As we look to do this, we need to account for the true costs if we must borrow to purchase whatever we’re looking to buy, and this is something many people don’t account for. We do tend to discount money in the future quite a bit, and some of this is natural, as it’s generally preferable to have something now versus later, so we’ll tend to pay more now for it than having to save up for it and buy it later.
The part that people tend to miss is that you also need to account for the increased cost later as well, and for instance, if you buy something and put it on a credit card, and will likely spend twice the price for it when you calculate the interest payments, the value of having it now may not be such a great deal.
There are plenty of good reasons to borrow though, and this isn’t just about being frugal with interest, but we do need to be aware of the costs and benefits involved to some degree if we’re going to make wiser decisions about whether it’s good to borrow or not in a given instance.
Loan Types and Terms
There are two major forms of borrowing money, an installment loan and a revolving loan. Installment loans involve the borrowing of a specific amount, with a fixed payment schedule which amortizes or pays down the loan eventually over a period of time. A revolving loan allows the borrower to borrow up to a certain amount, the credit limit, and make periodic payments on it.
Installment loans may be either a fixed or variable rate. A fixed rate locks in an agreed upon rate for the term of the loan, where a variable rate loan can move up and down with the institution’s prime rate, which fluctuates with the market.
Fixed loans offer more certainty over the term, while variable rates generally offer lower rates but are subject to more risk. Depending on the spread between them, which is how much lower the variable rate is, where one expects rates to go during the term, and one’s risk appetite are determining factors in deciding which to go with.
While risk tolerance does factor into the decision, this tends to be overrated by borrowers, but if one cannot easily manage fluctuations in rate, this can matter quite a bit, as borrowers need to make sure they can meet their obligations if rates increase.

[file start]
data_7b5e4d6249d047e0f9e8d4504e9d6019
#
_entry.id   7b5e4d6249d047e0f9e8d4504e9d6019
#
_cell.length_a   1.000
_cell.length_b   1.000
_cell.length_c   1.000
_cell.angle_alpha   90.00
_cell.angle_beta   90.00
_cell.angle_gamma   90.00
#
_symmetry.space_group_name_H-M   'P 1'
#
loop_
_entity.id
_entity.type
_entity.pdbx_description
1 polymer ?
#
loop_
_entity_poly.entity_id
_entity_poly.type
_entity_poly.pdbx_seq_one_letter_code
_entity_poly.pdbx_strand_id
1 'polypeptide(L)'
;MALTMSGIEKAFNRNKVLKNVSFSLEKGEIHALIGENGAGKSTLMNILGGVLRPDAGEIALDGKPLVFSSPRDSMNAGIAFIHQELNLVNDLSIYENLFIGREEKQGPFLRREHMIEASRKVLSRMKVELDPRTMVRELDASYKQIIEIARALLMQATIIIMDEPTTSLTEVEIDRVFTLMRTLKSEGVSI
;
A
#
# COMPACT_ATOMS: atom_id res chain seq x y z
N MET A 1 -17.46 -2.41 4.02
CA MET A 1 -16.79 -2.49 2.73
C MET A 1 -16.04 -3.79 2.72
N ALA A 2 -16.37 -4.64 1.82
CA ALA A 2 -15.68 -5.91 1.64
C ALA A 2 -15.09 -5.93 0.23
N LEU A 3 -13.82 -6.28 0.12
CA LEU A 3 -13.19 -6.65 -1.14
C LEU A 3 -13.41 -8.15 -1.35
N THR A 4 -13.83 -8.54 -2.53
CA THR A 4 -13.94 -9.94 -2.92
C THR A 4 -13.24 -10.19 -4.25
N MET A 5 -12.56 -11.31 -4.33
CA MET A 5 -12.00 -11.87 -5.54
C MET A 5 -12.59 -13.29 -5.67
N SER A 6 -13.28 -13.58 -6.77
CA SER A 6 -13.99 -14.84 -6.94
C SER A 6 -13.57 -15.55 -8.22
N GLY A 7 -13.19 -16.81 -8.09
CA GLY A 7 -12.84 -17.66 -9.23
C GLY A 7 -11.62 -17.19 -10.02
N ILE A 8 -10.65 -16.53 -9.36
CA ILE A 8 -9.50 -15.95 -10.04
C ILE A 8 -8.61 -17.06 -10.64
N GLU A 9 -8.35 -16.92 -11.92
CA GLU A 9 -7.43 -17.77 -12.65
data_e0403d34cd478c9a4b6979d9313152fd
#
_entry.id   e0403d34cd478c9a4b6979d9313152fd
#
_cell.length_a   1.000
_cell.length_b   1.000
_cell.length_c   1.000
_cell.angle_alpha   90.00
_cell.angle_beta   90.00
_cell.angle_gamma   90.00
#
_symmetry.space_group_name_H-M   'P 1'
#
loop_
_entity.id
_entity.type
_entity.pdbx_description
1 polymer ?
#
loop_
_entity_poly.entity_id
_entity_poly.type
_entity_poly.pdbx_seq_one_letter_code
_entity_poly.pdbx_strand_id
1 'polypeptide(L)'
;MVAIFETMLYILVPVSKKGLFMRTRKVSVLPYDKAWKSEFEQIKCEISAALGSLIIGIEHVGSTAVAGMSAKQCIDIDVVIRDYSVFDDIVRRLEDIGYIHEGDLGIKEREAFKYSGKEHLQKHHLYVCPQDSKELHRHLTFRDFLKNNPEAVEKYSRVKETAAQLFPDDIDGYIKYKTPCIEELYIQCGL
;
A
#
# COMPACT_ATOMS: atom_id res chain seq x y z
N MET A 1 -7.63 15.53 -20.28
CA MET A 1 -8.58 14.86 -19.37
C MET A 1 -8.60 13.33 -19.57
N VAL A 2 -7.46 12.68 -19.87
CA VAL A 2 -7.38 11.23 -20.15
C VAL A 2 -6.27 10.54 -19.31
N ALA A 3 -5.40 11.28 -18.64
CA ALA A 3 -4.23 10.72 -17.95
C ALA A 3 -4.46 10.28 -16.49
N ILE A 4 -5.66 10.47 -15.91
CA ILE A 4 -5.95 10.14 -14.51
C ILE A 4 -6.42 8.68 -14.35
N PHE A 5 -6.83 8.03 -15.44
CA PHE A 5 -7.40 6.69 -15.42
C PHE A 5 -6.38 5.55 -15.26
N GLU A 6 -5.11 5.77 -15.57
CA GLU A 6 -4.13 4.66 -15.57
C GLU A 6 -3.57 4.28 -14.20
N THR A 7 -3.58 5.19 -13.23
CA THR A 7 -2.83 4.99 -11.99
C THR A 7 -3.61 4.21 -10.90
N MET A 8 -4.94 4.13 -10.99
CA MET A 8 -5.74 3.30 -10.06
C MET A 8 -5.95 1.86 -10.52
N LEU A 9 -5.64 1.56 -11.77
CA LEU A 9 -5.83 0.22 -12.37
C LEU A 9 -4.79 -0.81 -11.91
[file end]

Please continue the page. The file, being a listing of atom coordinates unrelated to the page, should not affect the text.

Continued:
Revolving products are almost always have variable rates. If one doesn’t need the money right away, a revolving product is the better choice, as you pay interest from the moment the funds are advanced so you would rarely want to be holding these borrowed funds for future use.
Credit cards are always revolving, as our lines of credit. Mortgages are always installment loans, although one can get a home equity line of credit that is secured by home ownership and is revolving.
Both installment loans and revolving credit lines can be secured. Secured loans put a lien on property, so that if the borrower defaults, the lender can liquidate the pledged assets, like for instance a home foreclosure or repossessing a car.
Often, but not always, the assets pledged are the ones that are purchased by the loan, but some loans are secured with other assets, which may include investments. One may also purchase investments with borrowed money, where the investment may or may not secure the loan, but these loans are more risky and must be only taken when the expected return isn’t just higher than the rate, as it needs to be high enough to account for the risk.
If not, you can actually lose money on the investments and end up paying interest for the privilege. However, losses aren’t realized until the investment is sold, so this strategy can make sense if the proper investments are made and they are going to be held for long enough that the risk of selling at a loss becomes minimized.
One may also realize tax savings from the investment, and together with holding the investments for retirement, this strategy can be a good one in some cases anyway.
The main principles of borrowing are making sure that borrowing is the best way to acquire what you need, ensuring that the cost of borrowing is worth it as opposed to saving for it or not buying at all, and seeking the most suitable borrowing product with the lowest interest rate.
Borrowing can be a great strategy to get what you want or need without having to wait, but it always must be done with proper deliberation.